African countries set to beat digital migration deadline

A three days Digital Migration and Spectrum Policy Summit of African states ended Wednesday where delegates made and adopted various recommendations on maximising the digital dividends. The 29 delegates from Angola, Benin, Burkina Faso, Burundi, Cameroon, Cote d’Ivoire, Egypt, Gabon, Gambia, Ghana, Guinea, Guinea Equatorial, Libya, Malawi, Mauritania, Mozambique, Niger, Nigeria, Rwanda, Senegal, South Africa, South Sudan, Sudan, Tanzania, Chad, Togo, Uganda, Zambia and Kenya re-affirmed commitment of African countries to the completion of Digital Migration by the 17 June 2015 deadline.

Among the recommendations was to have digital spectrum managed in a way that it encourages a dynamic access. Countries that may face timing challenges were encouraged to prioritise Analogue Switch-Off (ASO) of transmitters that are along the borders to avoid interfering with the neighbouring countries. African Administrations were urged to adopt DVB-T2 with MPEG-4 compression and the dual HDTV/SD format for the set-top boxes. The summit noted that the majority of African countries are committed to implementing the recommended DVB-T2/MPEG-4 standard for DTT. See also: African countries meet to discuss digital migration ITU indicated that it has a positive intention to continue working directly with the six Sub-Sahara African countries that did not yet submit their proposed modifications to the GE06 Plan. The countries were not named but were encouraged to join the rest of Africa in beating the June 2015 deadline.

An emphasis was made that the VHF frequencies will be switched by 2017. However, the Summit failed to agree on the recommendation to put in place a mechanism for coordination among broadcasters in the region in order to facilitate consultation and harmonisation to ensure that broadcasters’ interests in general are articulated.  “The time is now to migrate as the world moves to digital platform.

We cannot afford to bury our heads in the sand,” Tiampati said. He used US president Obama’s campaign slogan ‘yes we can!’ in building hope that indeed the analogue-digital migration is a reality. Funding was raised as a challenge among many African countries present. Government funding remains the primary mode of funding. The summit suggested that countries consider among others public private partnerships (PPPs).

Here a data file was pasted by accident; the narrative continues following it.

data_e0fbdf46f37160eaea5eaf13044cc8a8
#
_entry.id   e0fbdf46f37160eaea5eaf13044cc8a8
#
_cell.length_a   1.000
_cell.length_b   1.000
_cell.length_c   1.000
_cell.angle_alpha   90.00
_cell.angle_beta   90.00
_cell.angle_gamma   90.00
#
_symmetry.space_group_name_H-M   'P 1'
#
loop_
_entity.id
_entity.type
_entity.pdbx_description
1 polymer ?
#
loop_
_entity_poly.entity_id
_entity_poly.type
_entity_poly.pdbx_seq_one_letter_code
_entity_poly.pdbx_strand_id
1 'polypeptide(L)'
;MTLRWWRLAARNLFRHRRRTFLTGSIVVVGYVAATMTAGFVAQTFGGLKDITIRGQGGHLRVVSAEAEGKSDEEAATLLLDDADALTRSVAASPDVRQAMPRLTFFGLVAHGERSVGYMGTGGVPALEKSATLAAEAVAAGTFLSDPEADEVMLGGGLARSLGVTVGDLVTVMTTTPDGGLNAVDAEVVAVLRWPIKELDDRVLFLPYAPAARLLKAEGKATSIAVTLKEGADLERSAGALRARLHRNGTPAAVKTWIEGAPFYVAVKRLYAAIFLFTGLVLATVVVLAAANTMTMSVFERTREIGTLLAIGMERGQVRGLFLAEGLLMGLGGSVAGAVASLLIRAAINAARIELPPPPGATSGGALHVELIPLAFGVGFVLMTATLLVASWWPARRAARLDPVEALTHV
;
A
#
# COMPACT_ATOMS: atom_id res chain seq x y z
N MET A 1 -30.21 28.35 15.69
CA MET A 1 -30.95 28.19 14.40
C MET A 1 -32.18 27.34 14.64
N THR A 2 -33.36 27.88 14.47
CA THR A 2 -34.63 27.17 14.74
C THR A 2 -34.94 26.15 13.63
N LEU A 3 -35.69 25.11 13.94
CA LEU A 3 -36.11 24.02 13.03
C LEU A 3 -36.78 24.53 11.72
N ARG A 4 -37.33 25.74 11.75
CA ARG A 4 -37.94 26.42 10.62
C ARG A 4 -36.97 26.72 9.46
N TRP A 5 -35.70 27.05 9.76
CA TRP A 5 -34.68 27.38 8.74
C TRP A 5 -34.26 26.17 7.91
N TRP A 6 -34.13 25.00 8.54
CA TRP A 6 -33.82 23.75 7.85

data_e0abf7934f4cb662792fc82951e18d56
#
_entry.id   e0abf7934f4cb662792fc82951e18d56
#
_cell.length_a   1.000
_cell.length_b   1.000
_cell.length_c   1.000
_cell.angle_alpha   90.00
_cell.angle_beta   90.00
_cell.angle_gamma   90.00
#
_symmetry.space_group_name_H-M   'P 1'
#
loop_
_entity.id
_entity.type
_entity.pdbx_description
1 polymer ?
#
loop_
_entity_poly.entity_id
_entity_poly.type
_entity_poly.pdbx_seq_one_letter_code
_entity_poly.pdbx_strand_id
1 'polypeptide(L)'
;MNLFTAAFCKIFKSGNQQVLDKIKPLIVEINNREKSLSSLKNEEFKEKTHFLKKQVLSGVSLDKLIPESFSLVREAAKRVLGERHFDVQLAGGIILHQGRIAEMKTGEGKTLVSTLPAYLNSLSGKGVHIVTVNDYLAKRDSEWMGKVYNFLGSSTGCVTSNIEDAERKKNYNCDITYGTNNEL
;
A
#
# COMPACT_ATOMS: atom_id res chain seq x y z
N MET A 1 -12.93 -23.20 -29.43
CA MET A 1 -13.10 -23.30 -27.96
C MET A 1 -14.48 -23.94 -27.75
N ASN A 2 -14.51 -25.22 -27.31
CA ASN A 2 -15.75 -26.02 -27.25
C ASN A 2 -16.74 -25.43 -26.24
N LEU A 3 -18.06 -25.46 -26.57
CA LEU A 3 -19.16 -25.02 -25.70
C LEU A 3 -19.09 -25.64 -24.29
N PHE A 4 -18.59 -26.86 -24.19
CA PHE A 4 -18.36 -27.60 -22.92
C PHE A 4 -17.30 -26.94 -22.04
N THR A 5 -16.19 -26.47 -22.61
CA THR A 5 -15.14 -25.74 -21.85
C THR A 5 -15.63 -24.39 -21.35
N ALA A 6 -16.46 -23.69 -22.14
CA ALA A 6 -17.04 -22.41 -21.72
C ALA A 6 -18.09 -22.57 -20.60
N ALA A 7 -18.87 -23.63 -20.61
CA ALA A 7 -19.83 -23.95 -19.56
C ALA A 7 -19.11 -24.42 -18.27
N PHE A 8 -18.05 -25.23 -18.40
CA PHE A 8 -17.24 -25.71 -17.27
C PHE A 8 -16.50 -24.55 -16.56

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Source: By Kurian Musa - May 30th 2014

International Black Women's Film Festival Call for Films

The International Black Women’s Film Festival is prioritizing films completed within the past year, specifically, films completed after July 1, 2013. Films completed after July 1, 2013, have a higher possibility of being selected, though it is not a guarantee for selection.
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Before Submitting Your Film
Did you read the “Requirements”? How about the “Terms & Conditions”? If so, then you’re ready to submit your film! The festival excepts all genres except for adult/pornographic films, instructional videos, and/or music videos.

Make sure you have a digital, HD (high-definition) version of your film for uploading (MOV, AVI, MPEG).
Fill-out the online form and include HD film.
Submit your film.
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Requirements //
Lead character prominently features a woman of African descent/African Diaspora in a non-pornographic and/or non-stereotypical role.

Film may feature the experiences, viewpoints, lifestyles, socio-economic position or stories of Black women, but it is not required for eligibility.


Film was directed and/or produced by a Black woman/woman of the African diaspora (this includes women of the following groups/cultures: Adivasi, Aboriginal Australians, Dravidian, Pilipino Negrito / Ati, Seminole, Dalit, African Latino, Arawak, Carib, Garifuna, “Black Indian”, Black African groups/tribes, East Timorese, Solomon Islander/indigenous Pacific Islander, African/indigenous Caribbean, African Brazilian, indigenous Fijian, indigenous Maori, multi/bi-racial, et al.).

More About Requirements
Films should be timely, or directly features issues, activities, politics that influence the lives of Black women around the world. Digital shorts, animation and experimental films may present any issue, but filmmakers should be Black women or prominently feature a Black woman character or issue.

All films (digital, animation, etc.) must be transferred onto a DVD for screenings. The IBWFF no longer accepts VHS or BETA tapes!

Online films must be encoded using either Quicktime, MPEG, Flash (*.swf) or Windows Media formats. You are welcome to forward a link to where your film can be viewed online. (Online, digital films must be transferred to DVD, if you’d like it reviewed offline. For theater projection, you must format your film for DVD and theater screen.)

About YouTube, Bebo and other online services //
If you’d like your film to be considered as a “premiere,” then it cannot be available online via such services as YouTube, Bebo, Hulu, Brightcove, etc. If you are using one of these services, your film may be considered for IBWFF TV, but not the film festival.